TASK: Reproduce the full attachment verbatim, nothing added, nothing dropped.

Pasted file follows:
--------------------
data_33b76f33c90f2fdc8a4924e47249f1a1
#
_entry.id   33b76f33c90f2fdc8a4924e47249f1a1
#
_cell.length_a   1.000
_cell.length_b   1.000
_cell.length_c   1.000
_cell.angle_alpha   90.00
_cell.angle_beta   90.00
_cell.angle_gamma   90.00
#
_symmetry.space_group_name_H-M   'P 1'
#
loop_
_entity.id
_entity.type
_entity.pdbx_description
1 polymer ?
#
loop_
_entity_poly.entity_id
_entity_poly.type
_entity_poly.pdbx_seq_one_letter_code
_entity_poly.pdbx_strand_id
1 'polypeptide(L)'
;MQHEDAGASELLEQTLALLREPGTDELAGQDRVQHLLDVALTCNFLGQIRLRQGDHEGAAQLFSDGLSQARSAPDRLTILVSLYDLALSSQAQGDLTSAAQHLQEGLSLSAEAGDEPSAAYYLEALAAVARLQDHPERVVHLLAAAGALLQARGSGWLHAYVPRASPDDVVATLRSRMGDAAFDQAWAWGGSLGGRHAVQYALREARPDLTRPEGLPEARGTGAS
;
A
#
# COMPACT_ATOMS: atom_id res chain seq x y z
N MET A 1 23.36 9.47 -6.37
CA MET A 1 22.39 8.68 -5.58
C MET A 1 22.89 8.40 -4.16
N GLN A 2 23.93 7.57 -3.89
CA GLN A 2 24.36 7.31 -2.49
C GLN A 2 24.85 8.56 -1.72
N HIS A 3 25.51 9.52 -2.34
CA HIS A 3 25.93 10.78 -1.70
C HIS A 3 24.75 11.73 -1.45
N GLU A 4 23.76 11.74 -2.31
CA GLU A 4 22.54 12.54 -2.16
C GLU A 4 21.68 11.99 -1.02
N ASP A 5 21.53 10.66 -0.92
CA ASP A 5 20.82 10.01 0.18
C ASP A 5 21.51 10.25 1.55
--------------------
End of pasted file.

data_33b76f33c90f2fdc8a4924e47249f1a1
#
_entry.id   33b76f33c90f2fdc8a4924e47249f1a1
#
_cell.length_a   1.000
_cell.length_b   1.000
_cell.length_c   1.000
_cell.angle_alpha   90.00
_cell.angle_beta   90.00
_cell.angle_gamma   90.00
#
_symmetry.space_group_name_H-M   'P 1'
#
loop_
_entity.id
_entity.type
_entity.pdbx_description
1 polymer ?
#
loop_
_entity_poly.entity_id
_entity_poly.type
_entity_poly.pdbx_seq_one_letter_code
_entity_poly.pdbx_strand_id
1 'polypeptide(L)'
;MQHEDAGASELLEQTLALLREPGTDELAGQDRVQHLLDVALTCNFLGQIRLRQGDHEGAAQLFSDGLSQARSAPDRLTILVSLYDLALSSQAQGDLTSAAQHLQEGLSLSAEAGDEPSAAYYLEALAAVARLQDHPERVVHLLAAAGALLQARGSGWLHAYVPRASPDDVVATLRSRMGDAAFDQAWAWGGSLGGRHAVQYALREARPDLTRPEGLPEARGTGAS
;
A
#
# COMPACT_ATOMS: atom_id res chain seq x y z
N MET A 1 23.36 9.47 -6.37
CA MET A 1 22.39 8.68 -5.58
C MET A 1 22.89 8.40 -4.16
N GLN A 2 23.93 7.57 -3.89
CA GLN A 2 24.36 7.31 -2.49
C GLN A 2 24.85 8.56 -1.72
N HIS A 3 25.51 9.52 -2.34
CA HIS A 3 25.93 10.78 -1.70
C HIS A 3 24.75 11.73 -1.45
N GLU A 4 23.76 11.74 -2.31
CA GLU A 4 22.54 12.54 -2.16
C GLU A 4 21.68 11.99 -1.02
N ASP A 5 21.53 10.66 -0.92
CA ASP A 5 20.82 10.01 0.18
C ASP A 5 21.51 10.25 1.55